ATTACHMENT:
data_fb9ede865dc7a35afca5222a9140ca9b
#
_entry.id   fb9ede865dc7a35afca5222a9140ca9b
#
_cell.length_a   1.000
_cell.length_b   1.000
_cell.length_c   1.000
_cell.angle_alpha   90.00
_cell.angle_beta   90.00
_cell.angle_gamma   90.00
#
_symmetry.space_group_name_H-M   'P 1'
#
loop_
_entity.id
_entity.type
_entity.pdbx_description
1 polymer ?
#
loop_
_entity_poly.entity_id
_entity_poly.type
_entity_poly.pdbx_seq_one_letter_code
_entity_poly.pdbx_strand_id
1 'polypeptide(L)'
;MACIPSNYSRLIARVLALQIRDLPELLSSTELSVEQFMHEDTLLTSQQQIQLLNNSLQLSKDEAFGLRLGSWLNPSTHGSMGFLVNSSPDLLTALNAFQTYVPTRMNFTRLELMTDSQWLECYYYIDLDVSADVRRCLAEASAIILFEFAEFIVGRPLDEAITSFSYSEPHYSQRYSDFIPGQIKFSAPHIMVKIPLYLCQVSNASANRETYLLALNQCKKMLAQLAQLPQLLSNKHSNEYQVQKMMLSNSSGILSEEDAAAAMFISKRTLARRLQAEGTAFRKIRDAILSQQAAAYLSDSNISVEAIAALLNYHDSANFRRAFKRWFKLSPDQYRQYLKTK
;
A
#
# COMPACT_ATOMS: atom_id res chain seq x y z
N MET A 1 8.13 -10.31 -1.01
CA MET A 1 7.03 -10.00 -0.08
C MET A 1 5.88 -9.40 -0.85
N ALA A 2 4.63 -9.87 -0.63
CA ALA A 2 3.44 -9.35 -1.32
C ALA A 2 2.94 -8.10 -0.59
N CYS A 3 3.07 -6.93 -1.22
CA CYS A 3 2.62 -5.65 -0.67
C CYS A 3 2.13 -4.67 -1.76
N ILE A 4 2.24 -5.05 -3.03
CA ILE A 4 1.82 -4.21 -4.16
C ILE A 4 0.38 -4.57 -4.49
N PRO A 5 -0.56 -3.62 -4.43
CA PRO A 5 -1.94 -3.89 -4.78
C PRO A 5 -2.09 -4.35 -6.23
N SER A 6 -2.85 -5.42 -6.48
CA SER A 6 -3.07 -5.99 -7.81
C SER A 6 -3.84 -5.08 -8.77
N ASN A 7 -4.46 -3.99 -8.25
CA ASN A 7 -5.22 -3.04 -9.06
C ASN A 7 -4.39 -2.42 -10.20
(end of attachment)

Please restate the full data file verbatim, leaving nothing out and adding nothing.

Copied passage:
data_fb9ede865dc7a35afca5222a9140ca9b
#
_entry.id   fb9ede865dc7a35afca5222a9140ca9b
#
_cell.length_a   1.000
_cell.length_b   1.000
_cell.length_c   1.000
_cell.angle_alpha   90.00
_cell.angle_beta   90.00
_cell.angle_gamma   90.00
#
_symmetry.space_group_name_H-M   'P 1'
#
loop_
_entity.id
_entity.type
_entity.pdbx_description
1 polymer ?
#
loop_
_entity_poly.entity_id
_entity_poly.type
_entity_poly.pdbx_seq_one_letter_code
_entity_poly.pdbx_strand_id
1 'polypeptide(L)'
;MACIPSNYSRLIARVLALQIRDLPELLSSTELSVEQFMHEDTLLTSQQQIQLLNNSLQLSKDEAFGLRLGSWLNPSTHGSMGFLVNSSPDLLTALNAFQTYVPTRMNFTRLELMTDSQWLECYYYIDLDVSADVRRCLAEASAIILFEFAEFIVGRPLDEAITSFSYSEPHYSQRYSDFIPGQIKFSAPHIMVKIPLYLCQVSNASANRETYLLALNQCKKMLAQLAQLPQLLSNKHSNEYQVQKMMLSNSSGILSEEDAAAAMFISKRTLARRLQAEGTAFRKIRDAILSQQAAAYLSDSNISVEAIAALLNYHDSANFRRAFKRWFKLSPDQYRQYLKTK
;
A
#
# COMPACT_ATOMS: atom_id res chain seq x y z
N MET A 1 8.13 -10.31 -1.01
CA MET A 1 7.03 -10.00 -0.08
C MET A 1 5.88 -9.40 -0.85
N ALA A 2 4.63 -9.87 -0.63
CA ALA A 2 3.44 -9.35 -1.32
C ALA A 2 2.94 -8.10 -0.59
N CYS A 3 3.07 -6.93 -1.22
CA CYS A 3 2.62 -5.65 -0.67
C CYS A 3 2.13 -4.67 -1.76
N ILE A 4 2.24 -5.05 -3.03
CA ILE A 4 1.82 -4.21 -4.16
C ILE A 4 0.38 -4.57 -4.49
N PRO A 5 -0.56 -3.62 -4.43
CA PRO A 5 -1.94 -3.89 -4.78
C PRO A 5 -2.09 -4.35 -6.23
N SER A 6 -2.85 -5.42 -6.48
CA SER A 6 -3.07 -5.99 -7.81
C SER A 6 -3.84 -5.08 -8.77
N ASN A 7 -4.46 -3.99 -8.25
CA ASN A 7 -5.22 -3.04 -9.06
C ASN A 7 -4.39 -2.42 -10.20